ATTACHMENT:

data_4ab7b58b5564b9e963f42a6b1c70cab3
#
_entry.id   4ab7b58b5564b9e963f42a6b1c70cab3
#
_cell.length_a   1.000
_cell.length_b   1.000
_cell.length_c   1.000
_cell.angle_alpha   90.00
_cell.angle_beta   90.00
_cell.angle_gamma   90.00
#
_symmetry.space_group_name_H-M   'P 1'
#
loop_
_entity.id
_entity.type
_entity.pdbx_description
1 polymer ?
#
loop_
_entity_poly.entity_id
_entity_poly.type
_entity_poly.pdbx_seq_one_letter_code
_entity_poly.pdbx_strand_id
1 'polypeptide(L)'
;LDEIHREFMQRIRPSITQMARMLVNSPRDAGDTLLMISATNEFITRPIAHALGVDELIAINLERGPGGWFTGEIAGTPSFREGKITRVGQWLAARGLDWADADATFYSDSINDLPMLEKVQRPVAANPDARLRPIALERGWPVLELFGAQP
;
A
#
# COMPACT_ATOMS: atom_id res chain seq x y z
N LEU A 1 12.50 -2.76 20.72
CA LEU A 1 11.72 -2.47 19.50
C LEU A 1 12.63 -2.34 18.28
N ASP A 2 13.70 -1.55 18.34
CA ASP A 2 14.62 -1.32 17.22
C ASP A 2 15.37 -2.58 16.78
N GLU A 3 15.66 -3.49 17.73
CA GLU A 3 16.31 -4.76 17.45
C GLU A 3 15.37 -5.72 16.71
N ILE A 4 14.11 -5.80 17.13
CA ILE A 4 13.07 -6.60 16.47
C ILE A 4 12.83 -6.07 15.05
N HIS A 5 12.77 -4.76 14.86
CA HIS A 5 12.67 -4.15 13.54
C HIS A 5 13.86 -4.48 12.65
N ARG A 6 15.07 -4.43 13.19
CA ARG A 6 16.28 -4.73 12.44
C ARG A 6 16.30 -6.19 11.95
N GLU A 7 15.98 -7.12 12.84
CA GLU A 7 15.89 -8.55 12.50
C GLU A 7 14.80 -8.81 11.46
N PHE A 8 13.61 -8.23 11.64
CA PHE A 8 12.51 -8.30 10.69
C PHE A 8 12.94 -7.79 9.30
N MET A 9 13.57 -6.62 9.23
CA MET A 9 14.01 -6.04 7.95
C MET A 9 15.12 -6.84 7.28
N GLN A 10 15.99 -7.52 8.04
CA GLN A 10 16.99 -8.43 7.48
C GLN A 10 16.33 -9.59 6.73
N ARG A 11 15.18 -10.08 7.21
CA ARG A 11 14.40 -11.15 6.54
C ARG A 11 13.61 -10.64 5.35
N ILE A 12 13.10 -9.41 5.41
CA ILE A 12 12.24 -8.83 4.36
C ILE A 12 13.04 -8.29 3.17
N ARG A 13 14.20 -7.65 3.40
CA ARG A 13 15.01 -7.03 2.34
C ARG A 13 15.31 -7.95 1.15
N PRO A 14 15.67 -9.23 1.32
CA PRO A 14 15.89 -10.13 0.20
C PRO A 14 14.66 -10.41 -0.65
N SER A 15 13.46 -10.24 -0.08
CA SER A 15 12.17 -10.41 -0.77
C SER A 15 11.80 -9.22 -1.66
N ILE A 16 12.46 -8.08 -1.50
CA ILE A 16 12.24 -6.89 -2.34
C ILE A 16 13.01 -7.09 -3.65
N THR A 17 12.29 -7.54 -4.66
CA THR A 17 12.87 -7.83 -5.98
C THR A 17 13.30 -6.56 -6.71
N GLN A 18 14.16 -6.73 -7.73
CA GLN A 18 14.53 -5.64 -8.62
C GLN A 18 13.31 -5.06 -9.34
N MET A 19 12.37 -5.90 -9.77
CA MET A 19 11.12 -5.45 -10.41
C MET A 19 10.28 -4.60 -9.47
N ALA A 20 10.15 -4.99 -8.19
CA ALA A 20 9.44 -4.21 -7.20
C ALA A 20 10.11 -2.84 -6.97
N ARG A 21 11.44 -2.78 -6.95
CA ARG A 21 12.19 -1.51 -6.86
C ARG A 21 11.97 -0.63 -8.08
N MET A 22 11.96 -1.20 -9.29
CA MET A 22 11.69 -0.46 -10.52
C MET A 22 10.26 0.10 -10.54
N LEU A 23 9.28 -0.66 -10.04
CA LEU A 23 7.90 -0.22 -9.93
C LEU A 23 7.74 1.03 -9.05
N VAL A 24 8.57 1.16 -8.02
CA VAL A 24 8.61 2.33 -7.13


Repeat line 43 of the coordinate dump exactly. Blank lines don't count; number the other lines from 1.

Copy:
N HIS A 5 12.77 -4.76 14.86